As with racing, there’s only so much statistics can do to predict your outcomes and realities. You’re always dealing with probabilities, not certainties, partly because human emotions, perceptions and behaviours play their part too. Probabilities are still useful, especially on a large scale, even a 30 per cent success rate can be a lot of students, and will be better than no success at all, but it does mean we have to accept that no intervention will work for everyone and some things will just go wrong. However, the great sage of Formula One, Niki Lauda, teaches us that we learn just as much, if not more, from our failures than our successes[iii]. If something doesn’t work it’s rarely down to an individual, but something that the team can reflect on, draw lessons from, and improve upon for next time.
Just as sometimes the car just spins off the track, evaluations don’t always go to plan, sometimes your data doesn’t tell you what you needed to know, or (simply) students don’t open the email. Randomised controlled trials in particular can go wrong in an astonishing number of ways. We then change our processes, or try something different[iv], next time.
That said, we’re not in a race, or shouldn’t be
As much as we can learn from Formula One, we’re not in the world of competitive motorsport. When we discover something important, we need to share that information. As professionals striving to address inequalities and make things better for students we have a common goal. It’s no good one university holding all the answers; that’s no use to the groups of students we’re trying to help. That means sharing learning, maybe not the sensitive internal stuff, but certainly ‘this is how you can do this well’. We’ve found more universities have reached out to us during 2020 than ever before and we absolutely welcome it. We are always happy to be a sounding board for an idea, share our experiences or work on joint projects. That’s why we published our Two Year report.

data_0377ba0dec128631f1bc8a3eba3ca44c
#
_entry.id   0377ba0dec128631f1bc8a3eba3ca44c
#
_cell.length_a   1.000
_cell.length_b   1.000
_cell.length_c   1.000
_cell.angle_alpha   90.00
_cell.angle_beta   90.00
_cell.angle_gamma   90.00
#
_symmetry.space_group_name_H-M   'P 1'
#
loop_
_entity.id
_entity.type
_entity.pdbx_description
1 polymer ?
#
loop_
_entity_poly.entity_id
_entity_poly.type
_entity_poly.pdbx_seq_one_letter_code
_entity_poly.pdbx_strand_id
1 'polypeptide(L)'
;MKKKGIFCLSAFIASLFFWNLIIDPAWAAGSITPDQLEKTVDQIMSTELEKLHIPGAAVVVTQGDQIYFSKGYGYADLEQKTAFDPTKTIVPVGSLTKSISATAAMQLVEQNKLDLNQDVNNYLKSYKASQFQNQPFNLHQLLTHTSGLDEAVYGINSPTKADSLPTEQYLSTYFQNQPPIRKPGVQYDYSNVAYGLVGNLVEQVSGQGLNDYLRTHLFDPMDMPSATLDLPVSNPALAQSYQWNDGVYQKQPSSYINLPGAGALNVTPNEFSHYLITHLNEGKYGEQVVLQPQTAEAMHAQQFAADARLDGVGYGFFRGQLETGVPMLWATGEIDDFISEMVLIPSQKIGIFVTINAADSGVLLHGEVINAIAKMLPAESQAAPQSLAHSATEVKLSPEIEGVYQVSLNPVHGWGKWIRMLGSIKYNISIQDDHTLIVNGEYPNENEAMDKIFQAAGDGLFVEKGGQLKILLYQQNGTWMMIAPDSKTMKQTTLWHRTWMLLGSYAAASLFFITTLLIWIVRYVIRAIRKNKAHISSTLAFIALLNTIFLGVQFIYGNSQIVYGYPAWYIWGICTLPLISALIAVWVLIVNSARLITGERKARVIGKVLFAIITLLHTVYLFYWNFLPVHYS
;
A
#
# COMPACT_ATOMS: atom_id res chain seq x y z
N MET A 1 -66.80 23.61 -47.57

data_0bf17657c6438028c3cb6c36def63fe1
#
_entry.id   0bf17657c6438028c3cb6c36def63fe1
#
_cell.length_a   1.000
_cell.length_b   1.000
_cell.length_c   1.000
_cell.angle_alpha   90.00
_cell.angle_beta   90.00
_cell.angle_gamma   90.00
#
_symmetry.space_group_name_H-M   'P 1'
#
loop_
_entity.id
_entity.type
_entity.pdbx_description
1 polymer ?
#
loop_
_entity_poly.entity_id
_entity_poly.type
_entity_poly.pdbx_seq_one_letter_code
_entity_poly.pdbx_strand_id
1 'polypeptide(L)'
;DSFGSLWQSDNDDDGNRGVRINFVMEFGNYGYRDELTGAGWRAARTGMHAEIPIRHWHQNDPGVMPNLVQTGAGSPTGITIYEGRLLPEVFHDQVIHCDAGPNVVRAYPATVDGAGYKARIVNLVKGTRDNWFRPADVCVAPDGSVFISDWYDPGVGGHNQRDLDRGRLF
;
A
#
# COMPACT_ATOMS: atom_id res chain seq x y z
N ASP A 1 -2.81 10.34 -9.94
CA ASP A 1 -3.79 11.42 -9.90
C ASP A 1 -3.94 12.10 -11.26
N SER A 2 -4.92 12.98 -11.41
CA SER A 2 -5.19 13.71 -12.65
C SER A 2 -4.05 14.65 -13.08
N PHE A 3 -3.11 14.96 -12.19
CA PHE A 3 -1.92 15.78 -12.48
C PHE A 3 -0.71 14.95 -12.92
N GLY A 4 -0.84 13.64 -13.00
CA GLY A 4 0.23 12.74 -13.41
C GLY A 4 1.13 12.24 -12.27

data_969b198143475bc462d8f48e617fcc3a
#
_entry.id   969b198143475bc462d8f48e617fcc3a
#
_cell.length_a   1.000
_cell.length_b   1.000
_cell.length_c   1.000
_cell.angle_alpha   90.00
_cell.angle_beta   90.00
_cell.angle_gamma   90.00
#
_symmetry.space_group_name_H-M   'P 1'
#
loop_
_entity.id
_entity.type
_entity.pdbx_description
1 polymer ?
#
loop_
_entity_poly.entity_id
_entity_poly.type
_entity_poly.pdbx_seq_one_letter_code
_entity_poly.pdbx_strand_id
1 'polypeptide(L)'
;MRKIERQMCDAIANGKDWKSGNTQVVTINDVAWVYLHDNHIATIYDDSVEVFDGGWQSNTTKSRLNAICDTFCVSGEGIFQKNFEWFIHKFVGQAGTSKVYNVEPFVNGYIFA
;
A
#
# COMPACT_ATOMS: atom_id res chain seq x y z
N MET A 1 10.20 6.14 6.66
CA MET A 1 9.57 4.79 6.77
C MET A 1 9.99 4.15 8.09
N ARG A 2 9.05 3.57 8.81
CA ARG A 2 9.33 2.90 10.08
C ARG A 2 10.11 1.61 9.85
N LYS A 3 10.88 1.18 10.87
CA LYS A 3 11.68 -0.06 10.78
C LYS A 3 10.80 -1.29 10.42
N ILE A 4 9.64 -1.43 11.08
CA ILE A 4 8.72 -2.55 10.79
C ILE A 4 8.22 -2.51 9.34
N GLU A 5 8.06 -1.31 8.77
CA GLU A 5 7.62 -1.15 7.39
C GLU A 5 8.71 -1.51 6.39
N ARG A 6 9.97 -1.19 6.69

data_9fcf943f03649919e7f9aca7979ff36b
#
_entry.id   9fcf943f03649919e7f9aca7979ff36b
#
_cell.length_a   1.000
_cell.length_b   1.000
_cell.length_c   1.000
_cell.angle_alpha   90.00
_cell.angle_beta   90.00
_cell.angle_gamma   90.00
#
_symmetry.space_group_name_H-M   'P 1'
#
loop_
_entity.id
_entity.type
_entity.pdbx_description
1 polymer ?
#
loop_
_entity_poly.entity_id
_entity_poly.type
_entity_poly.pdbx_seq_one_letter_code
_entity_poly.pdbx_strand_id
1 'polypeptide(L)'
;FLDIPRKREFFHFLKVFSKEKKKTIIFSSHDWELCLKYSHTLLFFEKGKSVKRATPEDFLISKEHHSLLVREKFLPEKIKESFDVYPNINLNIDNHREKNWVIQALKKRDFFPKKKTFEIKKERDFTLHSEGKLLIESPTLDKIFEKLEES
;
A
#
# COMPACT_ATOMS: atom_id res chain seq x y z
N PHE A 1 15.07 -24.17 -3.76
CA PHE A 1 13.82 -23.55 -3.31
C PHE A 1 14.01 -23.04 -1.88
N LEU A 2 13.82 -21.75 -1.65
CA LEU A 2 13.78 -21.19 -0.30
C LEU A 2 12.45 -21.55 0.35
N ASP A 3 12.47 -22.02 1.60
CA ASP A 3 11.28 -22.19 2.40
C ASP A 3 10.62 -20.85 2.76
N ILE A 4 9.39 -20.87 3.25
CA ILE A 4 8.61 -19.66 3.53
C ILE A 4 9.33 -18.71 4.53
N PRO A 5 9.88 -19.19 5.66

Maybe there’s something we can teach Formula One about diversity and inclusion
We can’t talk about Formula One without mentioning the diversity issues it’s experiencing. Lewis Hamilton has spoken at length about the lack of working-class[v] and ethnic minority [vi]representation in the sport, as well as other issues. The historic problems they’re grappling with will be recognisable to Widening Participation practitioners, especially in the more historically elite universities. It’s great to see Mercedes announce their partnership with Stemettes at the close of 2020[vii], as well as initiatives such as F1 in schools. As we work to encourage the next generation of engineers and scientists from underrepresented backgrounds to enter Higher Education with our own K+ programme we’ll keep a watchful eye on the progress on and off the track with keen interest.
*views expressed in this blog are the views of the author
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[i] Haynes, L. Service, O. Goldacre, B. Togerson, D. (2012) Test, Learn, Adapt: Developing Public Policy with Randomised Controlled Trials – Available at: https://www.gov.uk/government/publications/test-learn-adapt-developing-public-policy-with-randomised-controlled-trials)
[ii] Completely coincidentally, written by an ex-engineer.
[iii] Paraphrased from Niki Lauda (see ‘Lauda, N. (1986) To Hell and Back: Ebury Digital)
[iv] And by ‘try something different’, I do not mean keep running the analysis until you get statistical significance.
[v] Lewis, N (2018) ‘Lewis Hamilton’s fear for the future of young working class drivers’ : BBC Available at: https://www.bbc.co.uk/sport/formula1/44682870
[vi] BBC (2018) ‘Lewis Hamilton; Formula 1 ‘barely has any diversity’ says British world champion. Available at: https://www.bbc.co.uk/sport/formula1/43501543
[vii] Mercedes (2020) ‘Mercedes Launches ‘Accelerate 25’ Diversity & Inclusion campaign’ Press Release. Available at: https://www.mercedesamgf1.com/en/news/2020/12/mercedes-launches-accelerate-25-diversity-inclusion-programme/